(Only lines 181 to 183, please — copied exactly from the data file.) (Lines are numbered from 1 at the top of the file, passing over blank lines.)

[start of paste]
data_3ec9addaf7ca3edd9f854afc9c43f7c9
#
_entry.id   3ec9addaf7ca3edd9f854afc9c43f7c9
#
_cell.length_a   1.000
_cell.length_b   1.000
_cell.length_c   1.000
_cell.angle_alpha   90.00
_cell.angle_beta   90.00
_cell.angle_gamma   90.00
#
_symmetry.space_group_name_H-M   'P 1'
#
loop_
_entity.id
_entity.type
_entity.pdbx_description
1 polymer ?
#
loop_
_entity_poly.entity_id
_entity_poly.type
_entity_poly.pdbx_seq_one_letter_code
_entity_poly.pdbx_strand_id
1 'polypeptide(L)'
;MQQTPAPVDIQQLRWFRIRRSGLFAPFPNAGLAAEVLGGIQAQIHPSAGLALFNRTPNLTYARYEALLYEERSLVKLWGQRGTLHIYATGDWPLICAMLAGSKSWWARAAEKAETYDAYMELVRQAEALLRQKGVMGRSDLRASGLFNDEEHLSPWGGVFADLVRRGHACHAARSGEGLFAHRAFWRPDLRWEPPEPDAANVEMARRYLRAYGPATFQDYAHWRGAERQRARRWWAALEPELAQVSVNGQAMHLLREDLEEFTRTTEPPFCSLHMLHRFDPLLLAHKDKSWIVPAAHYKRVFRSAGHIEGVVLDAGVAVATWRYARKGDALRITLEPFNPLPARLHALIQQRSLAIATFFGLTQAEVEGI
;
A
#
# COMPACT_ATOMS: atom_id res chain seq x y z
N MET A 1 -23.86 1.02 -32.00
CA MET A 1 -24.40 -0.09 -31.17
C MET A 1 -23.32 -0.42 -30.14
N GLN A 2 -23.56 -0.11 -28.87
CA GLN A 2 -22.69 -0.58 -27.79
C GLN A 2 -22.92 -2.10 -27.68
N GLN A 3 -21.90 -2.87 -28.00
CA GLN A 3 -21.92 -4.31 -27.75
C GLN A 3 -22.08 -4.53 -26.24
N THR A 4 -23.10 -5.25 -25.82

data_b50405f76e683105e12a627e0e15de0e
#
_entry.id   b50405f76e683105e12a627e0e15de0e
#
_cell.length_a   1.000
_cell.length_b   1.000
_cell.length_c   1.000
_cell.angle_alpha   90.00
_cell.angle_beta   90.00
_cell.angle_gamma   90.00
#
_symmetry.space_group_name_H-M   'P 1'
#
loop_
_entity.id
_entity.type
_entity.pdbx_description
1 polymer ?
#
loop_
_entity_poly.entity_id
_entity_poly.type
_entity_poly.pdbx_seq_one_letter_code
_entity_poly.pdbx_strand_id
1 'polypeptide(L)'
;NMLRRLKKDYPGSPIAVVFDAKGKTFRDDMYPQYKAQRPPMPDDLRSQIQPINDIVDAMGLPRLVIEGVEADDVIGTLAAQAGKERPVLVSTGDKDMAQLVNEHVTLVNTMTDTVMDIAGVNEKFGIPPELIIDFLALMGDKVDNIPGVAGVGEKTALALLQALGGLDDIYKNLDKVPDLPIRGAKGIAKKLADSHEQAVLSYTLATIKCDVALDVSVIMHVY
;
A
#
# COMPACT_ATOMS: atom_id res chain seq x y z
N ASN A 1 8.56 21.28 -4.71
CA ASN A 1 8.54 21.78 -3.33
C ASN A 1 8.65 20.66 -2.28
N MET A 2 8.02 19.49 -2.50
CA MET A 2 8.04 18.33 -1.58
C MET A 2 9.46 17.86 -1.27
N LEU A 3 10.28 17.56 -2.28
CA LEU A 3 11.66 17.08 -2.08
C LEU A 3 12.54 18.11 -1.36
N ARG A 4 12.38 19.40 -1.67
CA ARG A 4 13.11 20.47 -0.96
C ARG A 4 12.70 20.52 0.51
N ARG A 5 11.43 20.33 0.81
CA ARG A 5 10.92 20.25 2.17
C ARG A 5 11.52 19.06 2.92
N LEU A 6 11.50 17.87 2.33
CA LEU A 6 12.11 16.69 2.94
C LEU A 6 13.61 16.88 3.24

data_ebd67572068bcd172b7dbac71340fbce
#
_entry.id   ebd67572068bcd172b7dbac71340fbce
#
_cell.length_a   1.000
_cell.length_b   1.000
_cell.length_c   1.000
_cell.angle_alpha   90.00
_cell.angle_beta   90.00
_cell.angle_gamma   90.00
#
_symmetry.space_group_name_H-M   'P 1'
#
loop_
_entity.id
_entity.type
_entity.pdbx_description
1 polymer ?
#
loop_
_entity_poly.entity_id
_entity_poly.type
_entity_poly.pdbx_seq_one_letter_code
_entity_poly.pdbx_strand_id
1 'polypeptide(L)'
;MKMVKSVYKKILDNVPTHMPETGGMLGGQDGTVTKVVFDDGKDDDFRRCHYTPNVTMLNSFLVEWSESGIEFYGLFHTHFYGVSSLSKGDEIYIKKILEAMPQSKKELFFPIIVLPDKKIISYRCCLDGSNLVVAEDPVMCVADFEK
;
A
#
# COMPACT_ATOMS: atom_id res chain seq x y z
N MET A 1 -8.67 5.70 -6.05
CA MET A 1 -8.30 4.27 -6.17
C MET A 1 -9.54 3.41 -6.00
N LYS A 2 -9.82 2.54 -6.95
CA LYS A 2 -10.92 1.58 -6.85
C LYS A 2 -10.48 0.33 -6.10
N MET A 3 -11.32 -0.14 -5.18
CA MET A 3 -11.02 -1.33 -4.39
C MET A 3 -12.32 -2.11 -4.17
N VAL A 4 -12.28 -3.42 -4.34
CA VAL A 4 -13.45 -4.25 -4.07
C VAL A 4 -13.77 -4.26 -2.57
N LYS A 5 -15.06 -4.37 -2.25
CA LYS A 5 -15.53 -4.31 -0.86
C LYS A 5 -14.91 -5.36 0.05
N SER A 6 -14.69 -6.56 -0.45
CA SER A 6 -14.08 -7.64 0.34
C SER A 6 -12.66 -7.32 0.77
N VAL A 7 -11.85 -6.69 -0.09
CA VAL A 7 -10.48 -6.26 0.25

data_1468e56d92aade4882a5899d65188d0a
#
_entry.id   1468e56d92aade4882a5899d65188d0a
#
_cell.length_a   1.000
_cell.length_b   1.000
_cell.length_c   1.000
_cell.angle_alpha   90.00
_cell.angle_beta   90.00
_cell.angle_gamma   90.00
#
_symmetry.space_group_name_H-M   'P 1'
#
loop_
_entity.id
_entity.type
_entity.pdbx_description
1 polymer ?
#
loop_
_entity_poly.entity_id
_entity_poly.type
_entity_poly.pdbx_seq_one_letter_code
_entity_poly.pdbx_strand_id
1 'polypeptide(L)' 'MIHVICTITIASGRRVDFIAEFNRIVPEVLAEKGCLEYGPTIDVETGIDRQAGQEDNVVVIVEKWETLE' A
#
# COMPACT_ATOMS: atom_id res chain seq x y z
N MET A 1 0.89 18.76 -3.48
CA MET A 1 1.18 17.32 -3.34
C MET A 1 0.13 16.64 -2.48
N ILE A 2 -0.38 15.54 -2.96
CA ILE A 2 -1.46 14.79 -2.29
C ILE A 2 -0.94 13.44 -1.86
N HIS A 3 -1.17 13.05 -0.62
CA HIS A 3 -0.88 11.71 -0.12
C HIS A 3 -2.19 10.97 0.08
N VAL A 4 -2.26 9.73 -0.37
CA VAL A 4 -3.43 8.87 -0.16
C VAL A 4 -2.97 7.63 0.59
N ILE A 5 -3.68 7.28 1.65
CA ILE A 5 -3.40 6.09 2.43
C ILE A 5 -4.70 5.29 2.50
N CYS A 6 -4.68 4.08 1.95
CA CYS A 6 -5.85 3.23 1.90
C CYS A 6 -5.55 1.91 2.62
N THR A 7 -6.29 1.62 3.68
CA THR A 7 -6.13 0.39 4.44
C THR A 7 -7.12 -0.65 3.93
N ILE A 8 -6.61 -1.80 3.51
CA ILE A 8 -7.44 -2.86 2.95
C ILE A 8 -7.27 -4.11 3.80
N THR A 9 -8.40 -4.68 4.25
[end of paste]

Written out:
N CYS A 6 -4.68 4.08 1.95
CA CYS A 6 -5.85 3.23 1.90
C CYS A 6 -5.55 1.91 2.62